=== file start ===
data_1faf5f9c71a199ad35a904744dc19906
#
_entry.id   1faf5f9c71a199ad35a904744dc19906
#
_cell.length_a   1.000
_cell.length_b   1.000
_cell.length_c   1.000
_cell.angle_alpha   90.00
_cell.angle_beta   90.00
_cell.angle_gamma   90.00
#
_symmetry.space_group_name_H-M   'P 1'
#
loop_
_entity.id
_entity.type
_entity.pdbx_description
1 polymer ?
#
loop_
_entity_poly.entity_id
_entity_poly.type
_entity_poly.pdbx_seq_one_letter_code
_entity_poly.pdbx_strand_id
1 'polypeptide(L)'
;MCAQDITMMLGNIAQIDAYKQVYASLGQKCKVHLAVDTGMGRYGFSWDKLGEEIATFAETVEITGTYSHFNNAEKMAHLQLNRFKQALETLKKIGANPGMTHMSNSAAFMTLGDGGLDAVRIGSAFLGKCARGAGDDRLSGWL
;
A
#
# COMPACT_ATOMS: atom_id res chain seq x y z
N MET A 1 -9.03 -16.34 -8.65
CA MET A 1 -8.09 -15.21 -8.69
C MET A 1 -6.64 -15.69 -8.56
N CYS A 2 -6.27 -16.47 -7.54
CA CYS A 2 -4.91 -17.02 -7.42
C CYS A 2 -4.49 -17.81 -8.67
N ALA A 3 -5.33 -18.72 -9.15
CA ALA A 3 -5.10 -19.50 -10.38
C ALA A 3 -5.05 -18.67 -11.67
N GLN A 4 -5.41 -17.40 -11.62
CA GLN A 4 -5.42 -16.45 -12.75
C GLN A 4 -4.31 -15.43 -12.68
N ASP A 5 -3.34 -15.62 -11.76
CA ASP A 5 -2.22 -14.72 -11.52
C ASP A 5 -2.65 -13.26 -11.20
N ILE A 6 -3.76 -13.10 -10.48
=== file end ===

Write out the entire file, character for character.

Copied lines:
data_1faf5f9c71a199ad35a904744dc19906
#
_entry.id   1faf5f9c71a199ad35a904744dc19906
#
_cell.length_a   1.000
_cell.length_b   1.000
_cell.length_c   1.000
_cell.angle_alpha   90.00
_cell.angle_beta   90.00
_cell.angle_gamma   90.00
#
_symmetry.space_group_name_H-M   'P 1'
#
loop_
_entity.id
_entity.type
_entity.pdbx_description
1 polymer ?
#
loop_
_entity_poly.entity_id
_entity_poly.type
_entity_poly.pdbx_seq_one_letter_code
_entity_poly.pdbx_strand_id
1 'polypeptide(L)'
;MCAQDITMMLGNIAQIDAYKQVYASLGQKCKVHLAVDTGMGRYGFSWDKLGEEIATFAETVEITGTYSHFNNAEKMAHLQLNRFKQALETLKKIGANPGMTHMSNSAAFMTLGDGGLDAVRIGSAFLGKCARGAGDDRLSGWL
;
A
#
# COMPACT_ATOMS: atom_id res chain seq x y z
N MET A 1 -9.03 -16.34 -8.65
CA MET A 1 -8.09 -15.21 -8.69
C MET A 1 -6.64 -15.69 -8.56
N CYS A 2 -6.27 -16.47 -7.54
CA CYS A 2 -4.91 -17.02 -7.42
C CYS A 2 -4.49 -17.81 -8.67
N ALA A 3 -5.33 -18.72 -9.15
CA ALA A 3 -5.10 -19.50 -10.38
C ALA A 3 -5.05 -18.67 -11.67
N GLN A 4 -5.41 -17.40 -11.62
CA GLN A 4 -5.42 -16.45 -12.75
C GLN A 4 -4.31 -15.43 -12.68
N ASP A 5 -3.34 -15.62 -11.76
CA ASP A 5 -2.22 -14.72 -11.52
C ASP A 5 -2.65 -13.26 -11.20
N ILE A 6 -3.76 -13.10 -10.48